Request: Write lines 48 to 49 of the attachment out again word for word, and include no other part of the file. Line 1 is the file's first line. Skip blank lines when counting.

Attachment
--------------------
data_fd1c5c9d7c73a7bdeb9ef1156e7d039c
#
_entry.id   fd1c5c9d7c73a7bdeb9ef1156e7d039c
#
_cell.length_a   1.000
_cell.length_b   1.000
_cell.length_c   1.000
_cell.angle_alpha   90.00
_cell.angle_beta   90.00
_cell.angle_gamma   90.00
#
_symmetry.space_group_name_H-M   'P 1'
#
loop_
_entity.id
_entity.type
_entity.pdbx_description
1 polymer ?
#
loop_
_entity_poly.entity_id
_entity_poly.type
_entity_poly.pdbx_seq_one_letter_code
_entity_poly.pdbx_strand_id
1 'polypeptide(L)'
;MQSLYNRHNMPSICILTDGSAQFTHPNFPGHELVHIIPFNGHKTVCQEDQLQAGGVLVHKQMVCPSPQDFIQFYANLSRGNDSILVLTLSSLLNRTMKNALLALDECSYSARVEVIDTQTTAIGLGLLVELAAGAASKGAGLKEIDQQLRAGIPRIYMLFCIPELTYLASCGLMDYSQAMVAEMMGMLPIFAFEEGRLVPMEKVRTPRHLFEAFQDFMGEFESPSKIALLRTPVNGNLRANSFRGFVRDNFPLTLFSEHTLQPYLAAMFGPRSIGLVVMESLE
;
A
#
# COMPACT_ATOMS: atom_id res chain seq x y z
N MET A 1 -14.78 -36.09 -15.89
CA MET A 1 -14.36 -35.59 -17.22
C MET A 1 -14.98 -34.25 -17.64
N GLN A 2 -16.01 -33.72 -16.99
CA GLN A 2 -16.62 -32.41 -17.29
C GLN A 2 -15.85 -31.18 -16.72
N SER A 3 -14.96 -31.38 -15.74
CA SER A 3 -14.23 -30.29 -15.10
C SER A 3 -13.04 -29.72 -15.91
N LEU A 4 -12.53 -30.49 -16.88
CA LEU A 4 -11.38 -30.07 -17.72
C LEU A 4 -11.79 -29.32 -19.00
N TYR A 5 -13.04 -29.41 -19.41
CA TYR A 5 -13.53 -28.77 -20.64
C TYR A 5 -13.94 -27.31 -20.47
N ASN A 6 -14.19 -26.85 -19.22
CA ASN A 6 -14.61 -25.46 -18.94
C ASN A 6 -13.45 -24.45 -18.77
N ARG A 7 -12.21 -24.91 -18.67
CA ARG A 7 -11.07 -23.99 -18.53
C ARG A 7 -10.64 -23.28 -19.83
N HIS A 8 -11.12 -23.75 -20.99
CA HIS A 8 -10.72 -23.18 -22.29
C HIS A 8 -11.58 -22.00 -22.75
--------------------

C ASN A 6 -13.45 -24.45 -18.77
N ARG A 7 -12.21 -24.91 -18.67